The victim further testified that appellant likewise raped her every night of August 1997. However, in September 1997, appellant would sexually abuse her only on Saturdays and Sundays, as he was then working in Imus, Cavite and came home only on weekends. Complainant averred that her last sexual intercourse with appellant took place on September 15, 1997.

Complainant declared that she told her older brother's live-in partner, a certain Ate Ana and her friend, one Abigail, about her experience at appellant's hands. Her problem was referred to the Department of Social Welfare and Development (DSWD), which assisted her in filing the appropriate complaints. The DSWD also took custody of the victim.

On September 17, 1997, Dr. Emelita Pempengco of the Laguna Provincial Hospital examined private complainant at the request of the police. The examination disclosed a healed hymenal laceration at the four o'clock position.[3] Dr. Pempengco testified it was possible that the laceration had been caused when a hard object such as an erect male organ had been inserted in the victim's vagina.[4]

To exculpate himself from the grave charges against him, appellant raised the defense of denial and alibi. Appellant vehemently denied raping his daughter on July 1, 1997 and September 15, 1997. He declared that he was in Brigandala, Imus, Cavite on those dates, working as a laborer in a construction site and would only come home monthly. To corroborate his alibi, appellant presented his sister and neighbor, Eva De Jesus. Eva declared that on the said dates her brother was working in Cavite and could not have raped complainant. Eva also claimed that complainant erred in saying she was raped on July 1, 1997, which complainant claimed was her cousin Sunshine's birthday. Eva averred that as Sunshine's mother, she very well knew that her daughter's birthday is March 5 and not July 1. Eva likewise declared that complainant could not have been raped on September 15, 1997 because that night complainant slept over at her (Eva's) house.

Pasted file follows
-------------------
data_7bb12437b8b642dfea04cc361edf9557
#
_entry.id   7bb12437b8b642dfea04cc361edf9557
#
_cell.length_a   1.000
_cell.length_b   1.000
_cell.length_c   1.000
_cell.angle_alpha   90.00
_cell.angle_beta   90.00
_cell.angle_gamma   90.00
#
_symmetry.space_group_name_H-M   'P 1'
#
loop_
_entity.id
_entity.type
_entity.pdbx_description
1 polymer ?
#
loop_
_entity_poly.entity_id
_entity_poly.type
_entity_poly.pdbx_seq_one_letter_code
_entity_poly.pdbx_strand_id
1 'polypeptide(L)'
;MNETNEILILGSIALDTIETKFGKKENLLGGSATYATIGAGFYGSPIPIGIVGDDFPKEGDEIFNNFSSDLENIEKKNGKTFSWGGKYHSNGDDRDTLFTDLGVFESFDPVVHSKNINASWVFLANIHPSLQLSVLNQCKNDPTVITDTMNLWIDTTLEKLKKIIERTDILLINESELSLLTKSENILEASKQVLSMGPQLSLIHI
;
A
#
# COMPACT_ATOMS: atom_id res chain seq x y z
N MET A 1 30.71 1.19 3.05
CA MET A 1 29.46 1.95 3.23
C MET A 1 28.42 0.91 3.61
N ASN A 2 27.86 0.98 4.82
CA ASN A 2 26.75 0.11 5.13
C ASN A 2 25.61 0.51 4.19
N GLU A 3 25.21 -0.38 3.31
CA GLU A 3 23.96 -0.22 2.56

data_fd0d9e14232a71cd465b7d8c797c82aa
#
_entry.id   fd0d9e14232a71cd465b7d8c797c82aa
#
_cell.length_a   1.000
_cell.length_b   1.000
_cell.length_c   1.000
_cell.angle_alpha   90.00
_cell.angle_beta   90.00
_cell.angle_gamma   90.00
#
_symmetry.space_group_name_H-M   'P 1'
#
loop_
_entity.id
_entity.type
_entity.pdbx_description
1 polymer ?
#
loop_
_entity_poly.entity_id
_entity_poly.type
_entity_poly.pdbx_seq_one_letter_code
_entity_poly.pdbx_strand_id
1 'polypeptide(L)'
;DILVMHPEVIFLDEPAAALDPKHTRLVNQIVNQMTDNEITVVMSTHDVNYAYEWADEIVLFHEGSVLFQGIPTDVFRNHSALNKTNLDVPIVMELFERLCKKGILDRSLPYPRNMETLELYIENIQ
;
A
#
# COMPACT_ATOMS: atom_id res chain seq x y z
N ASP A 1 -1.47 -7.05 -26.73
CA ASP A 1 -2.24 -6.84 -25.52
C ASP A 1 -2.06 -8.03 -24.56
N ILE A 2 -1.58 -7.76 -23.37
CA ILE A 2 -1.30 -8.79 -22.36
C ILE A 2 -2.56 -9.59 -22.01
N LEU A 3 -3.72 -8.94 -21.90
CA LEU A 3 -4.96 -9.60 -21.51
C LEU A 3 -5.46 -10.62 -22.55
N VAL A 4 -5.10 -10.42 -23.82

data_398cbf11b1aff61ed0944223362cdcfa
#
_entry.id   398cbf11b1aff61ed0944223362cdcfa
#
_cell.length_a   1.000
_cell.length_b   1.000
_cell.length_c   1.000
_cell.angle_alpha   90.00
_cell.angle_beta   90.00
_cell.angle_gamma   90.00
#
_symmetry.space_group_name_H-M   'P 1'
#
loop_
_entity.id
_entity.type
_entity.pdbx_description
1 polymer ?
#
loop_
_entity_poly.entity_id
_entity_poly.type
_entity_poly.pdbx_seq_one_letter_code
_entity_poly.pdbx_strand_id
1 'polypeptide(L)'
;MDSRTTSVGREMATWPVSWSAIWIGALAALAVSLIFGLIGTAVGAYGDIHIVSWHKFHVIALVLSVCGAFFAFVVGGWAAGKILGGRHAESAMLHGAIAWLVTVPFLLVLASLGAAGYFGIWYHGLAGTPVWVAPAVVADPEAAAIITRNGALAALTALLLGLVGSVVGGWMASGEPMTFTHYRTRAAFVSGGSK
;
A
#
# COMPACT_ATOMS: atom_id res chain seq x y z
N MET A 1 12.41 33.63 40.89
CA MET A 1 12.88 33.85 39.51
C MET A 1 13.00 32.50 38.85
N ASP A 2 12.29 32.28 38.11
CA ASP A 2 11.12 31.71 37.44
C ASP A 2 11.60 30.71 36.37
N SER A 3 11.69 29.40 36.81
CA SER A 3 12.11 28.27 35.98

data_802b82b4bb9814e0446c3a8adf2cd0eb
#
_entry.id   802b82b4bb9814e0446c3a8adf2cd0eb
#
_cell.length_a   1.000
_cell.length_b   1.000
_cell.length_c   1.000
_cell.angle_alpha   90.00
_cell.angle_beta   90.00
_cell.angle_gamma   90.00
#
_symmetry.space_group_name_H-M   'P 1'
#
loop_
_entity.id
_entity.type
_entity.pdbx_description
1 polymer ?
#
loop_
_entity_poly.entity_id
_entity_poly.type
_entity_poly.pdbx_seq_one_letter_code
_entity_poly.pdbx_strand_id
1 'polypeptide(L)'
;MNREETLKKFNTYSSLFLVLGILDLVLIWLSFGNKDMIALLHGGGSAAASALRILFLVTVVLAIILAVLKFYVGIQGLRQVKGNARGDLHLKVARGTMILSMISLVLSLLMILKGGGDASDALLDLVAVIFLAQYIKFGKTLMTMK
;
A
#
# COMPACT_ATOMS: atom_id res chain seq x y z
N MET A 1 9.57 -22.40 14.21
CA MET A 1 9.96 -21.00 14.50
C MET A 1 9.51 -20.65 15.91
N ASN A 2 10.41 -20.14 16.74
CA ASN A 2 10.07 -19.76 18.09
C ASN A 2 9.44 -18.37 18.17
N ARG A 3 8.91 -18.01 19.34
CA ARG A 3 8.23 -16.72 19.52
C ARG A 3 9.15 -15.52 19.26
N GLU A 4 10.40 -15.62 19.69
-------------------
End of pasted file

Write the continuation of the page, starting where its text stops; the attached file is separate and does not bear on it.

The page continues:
However, appellant and his witness failed to convince the trial court of his innocence. On August 28, 1998, the trial court adjudged him guilty, concluding as follows:
WHEREFORE:

Under Criminal Case No. SC-6680, this Court finds the accused BONIFACIO SAN AGUSTIN GUILTY BEYOND REASONABLE DOUBT AS PRINCIPAL OF CONSUM[M]ATED RAPE defined and punished under Article 335 of the Revised Penal Code, as amended by Republic Act No. 7659, otherwise known as the Death Penalty Law and hereby sentences him to suffer the SUPREME PENALTY OF DEATH and to pay the private offended party JESSEBELLE SAN AGUSTIN the following sums:
P50,000.00 - as civil indemnity;
50,000.00 - as moral damages and
50,000.00 - as exemplary damages.